Tommy Shooter

Lyrics

I got news for you
I got news for you my friend
To which you will have to attend
Reduce your knees to noodles
Your Doberman Pinschers to poodles
Tommy Shooter (1)
Painting yellow flowers
Sorry after blowing her away
Tommy Shooter
See the clouds are darkening
With wings of chickens
They're coming home to roost (2)
I tell you my friend
Pinschers to poodles
Chickens coming home
To sit on your shoulder bone
Painting yellow flowers
After blowing away
Another balloon string
Held at bay (3)
Tommy Shooter
Rather than
Facing up to it
It is you
In Chicken Shack (4)
Father, short-sighted
Me, blind
The rubbish that accepted
Piles up in the corridor
The locals are in the realm of humiliation
Painting yellow flowers
Sorry after blowing her away
Tommy Shooter
I got news for you
I got news for you my friend
To which you will have to attend
Reduce your knees to noodles
Your Doberman Pinschers to poodles
Tommy Shooter

 

Notes

1. The Thompson submachine gun, colloquially known as a Tommy gun, was invented by John T. Thompson in 1919 and quickly became the heater of choice, during the Prohibition era, for both goodies and baddies (making it even harder to determine which was which). In live performances of the song, for some reason, vocals were often farmed out to a roadie named "Nikki" or "Nick," as can be seen here. In its earliest live incarnation, the song had different lyrics and was apparently entitled "I'm Me, Mark." According to The Story of the Fall, the song in this guise began with the memorable lyric "I love orange juice - always have...I'm the witchfinder" (see "More Information" below).  

^

2. This saying, in one form or another, is quite old, and has been traced back to Chaucer's statement "[O]ftentimes such cursing returns again upon the head of him that curses, like a bird that returns again to its own nest." The saying shaped up into its modern form some time during the 19th century, but by far its most famous usage was Malcolm X's application of the analogy to John F. Kennedy's murder.

The MC5 almost certainly had this instance in mind in "American Ruse," from 1970:

Yeah, but I can see the chickens coming home to roost/Young people everywhere are gonna cook their goose/Lots of kids are working to get rid of these blues/'Cause everybody's sick of the American ruse      (thanks to The Jukebox Rebel)

Ward Churchill later got in some hot water for an essay entitled "Some People Push Back: On the Justice of Roosting Chickens" (subsequently expanded into the book On the Justice of Roosting Chickens: Reflections on the Consequences of U.S. Imperial Arrogance and Criminality), which applied the analogy to the events of September 11th, 2001. Here it simply suggests that if you mess with the Tommy Shooter, there will be consequences, so to speak, and lots of them, from the look of the sky. The sky darkening with the wings of chickens and the Doberman Pinschers turning into poodles are two complementary extensions of a figure of speech, both using animals, that inject a pronounced streak of humor into the foreboding feel of the song. The music performs a similar function in that, while it is tense and dramatic, is so in a stylized way reminiscent of music from a spy movie, and thus the music also has a whimsical side to it even as it conveys suspense and dread. The lyrics to "Spectre vs. Rector" perform a similar entwining of dread and humor in the register of spritual, rather than physical, peril.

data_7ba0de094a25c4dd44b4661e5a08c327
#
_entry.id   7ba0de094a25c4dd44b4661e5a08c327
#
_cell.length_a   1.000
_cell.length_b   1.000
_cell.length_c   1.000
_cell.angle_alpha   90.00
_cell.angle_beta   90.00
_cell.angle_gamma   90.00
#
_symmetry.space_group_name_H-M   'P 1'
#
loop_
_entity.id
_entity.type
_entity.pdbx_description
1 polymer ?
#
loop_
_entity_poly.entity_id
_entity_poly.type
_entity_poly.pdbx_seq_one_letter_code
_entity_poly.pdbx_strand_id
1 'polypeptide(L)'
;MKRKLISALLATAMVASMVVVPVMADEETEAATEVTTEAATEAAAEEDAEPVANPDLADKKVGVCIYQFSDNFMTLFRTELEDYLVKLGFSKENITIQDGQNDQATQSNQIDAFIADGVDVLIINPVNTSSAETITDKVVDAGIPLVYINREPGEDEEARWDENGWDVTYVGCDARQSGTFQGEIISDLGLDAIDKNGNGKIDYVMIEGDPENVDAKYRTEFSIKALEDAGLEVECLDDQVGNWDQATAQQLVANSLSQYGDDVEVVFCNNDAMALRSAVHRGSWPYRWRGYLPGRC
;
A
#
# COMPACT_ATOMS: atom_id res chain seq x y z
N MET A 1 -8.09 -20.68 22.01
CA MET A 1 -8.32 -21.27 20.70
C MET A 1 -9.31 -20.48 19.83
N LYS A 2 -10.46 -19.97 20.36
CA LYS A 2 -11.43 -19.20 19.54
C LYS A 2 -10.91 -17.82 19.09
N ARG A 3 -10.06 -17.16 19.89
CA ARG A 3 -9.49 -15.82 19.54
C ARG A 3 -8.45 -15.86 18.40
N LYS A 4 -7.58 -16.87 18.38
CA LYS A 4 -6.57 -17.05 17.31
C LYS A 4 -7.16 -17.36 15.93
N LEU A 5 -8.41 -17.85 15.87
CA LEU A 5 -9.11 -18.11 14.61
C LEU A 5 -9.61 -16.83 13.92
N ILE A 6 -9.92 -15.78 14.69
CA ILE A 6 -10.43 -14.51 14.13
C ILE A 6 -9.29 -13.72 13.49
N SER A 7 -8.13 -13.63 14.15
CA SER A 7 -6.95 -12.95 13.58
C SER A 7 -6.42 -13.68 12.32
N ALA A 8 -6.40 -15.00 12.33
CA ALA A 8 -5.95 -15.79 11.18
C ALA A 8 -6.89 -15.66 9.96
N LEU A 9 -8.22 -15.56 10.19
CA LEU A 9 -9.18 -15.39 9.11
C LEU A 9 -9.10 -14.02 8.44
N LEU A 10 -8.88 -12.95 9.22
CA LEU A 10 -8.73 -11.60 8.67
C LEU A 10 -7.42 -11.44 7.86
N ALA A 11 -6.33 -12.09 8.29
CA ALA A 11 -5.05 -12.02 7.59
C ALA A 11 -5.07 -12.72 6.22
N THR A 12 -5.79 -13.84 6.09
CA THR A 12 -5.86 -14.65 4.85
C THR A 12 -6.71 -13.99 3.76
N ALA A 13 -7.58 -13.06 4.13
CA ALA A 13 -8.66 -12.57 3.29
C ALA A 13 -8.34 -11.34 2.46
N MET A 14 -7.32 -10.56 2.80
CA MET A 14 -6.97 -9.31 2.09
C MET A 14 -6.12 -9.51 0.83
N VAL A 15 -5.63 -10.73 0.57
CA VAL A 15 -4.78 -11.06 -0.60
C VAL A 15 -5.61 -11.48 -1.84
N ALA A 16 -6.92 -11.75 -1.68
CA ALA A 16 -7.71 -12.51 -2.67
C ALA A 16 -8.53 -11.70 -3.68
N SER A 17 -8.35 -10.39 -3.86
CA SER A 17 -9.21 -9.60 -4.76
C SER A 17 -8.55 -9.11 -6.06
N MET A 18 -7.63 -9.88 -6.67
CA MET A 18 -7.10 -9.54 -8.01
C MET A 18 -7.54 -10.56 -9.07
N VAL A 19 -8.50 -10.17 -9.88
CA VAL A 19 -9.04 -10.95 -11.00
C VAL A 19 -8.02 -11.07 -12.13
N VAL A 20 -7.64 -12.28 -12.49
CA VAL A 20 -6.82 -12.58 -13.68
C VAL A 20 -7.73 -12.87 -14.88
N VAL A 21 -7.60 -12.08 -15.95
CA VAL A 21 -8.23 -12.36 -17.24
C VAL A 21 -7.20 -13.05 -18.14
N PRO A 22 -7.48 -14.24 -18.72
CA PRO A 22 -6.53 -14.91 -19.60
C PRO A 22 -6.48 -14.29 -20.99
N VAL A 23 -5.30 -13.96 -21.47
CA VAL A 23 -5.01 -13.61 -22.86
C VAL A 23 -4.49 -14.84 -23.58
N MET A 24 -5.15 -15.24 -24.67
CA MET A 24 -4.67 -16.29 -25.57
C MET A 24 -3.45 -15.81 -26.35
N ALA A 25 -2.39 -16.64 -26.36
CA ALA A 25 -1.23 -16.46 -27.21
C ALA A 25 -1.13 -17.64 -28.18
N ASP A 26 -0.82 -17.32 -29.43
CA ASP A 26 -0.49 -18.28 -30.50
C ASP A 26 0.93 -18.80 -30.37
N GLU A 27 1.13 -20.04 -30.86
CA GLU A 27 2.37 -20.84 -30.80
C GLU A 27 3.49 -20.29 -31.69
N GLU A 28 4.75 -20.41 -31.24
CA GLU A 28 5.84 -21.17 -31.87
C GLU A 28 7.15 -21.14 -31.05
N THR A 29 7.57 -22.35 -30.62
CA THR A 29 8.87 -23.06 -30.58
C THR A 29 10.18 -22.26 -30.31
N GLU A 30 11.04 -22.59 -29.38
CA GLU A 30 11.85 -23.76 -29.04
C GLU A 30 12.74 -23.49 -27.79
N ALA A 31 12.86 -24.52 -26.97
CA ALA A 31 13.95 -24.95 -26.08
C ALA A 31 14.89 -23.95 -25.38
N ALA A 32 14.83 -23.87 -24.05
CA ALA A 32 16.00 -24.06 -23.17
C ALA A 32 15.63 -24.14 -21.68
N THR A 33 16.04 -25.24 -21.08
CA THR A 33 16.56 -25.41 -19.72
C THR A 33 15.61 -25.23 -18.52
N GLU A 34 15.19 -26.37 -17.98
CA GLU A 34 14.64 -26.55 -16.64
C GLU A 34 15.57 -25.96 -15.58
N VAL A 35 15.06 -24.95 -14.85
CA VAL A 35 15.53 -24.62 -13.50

^

3. Could there be a lyric more quintessentially Mark E. Smith than the preposterous image of a balloon string held at bay? This is precisely the kind of image he delights in because it is almost unimaginable, but at the same time very concrete and, in its own way, absolutely clear. An argument could be made that moments like this (for another example, how about the "ecstatic midges" of "4 1/2 Inch") are those centers of gravity where the verbal aesthetic of the Fall gathers itself and comes to rest in a single image. Here it happens in a tossed-off line that doesn't bear too much weight or insist on itself too strongly. It may not be a [i]good[/i] line--I'm not even sure how to evaluate it along those lines--but it's certainly a place where Fallness happens in a particularly pronounced manner. See the notes to "New Puritan" for more on this topic.     

^

4. A "chicken shack" is a term for a restaurant that specializes in (usually fried) chicken; here the roosting chickens have transformed into fried ones, but we can rest assured that all that's really on the menu is lead.  

^

Notes

Tommy Shooter: Fall Tracks A-Z

The Story of the Fall: 2008

See here for couple of attempts at transcribing "I'm Me, Mark," although the first one seems to be a pretty loose rendering, to say the least.

Comments (4)

dannyno
  • 1. dannyno | 17/06/2013
"Another balloon string
Held at bay"

I'm reminded of this scene from 'The Third Man":
http://www.youtube.com/watch?v=TIGlTCOn0tY
Martin
  • 2. Martin | 16/02/2014
Dannyo's link no longer works, unfortunately.
Martin
  • 3. Martin | 10/10/2014
Googling the phrase "the realm of humiliation" throws up a few examples, in case anyone thinks that MES invented it.
The Jukebox Rebel
  • 4. The Jukebox Rebel (link) | 15/03/2016
A distant trigger for MES perhaps?

Yeah, but I can see the chickens coming home to roost
Young people everywhere are gonna cook their goose
Lots of kids are working to get rid of these blues
'Cause everybody's sick of the American ruse


MC5 - The American Ruse

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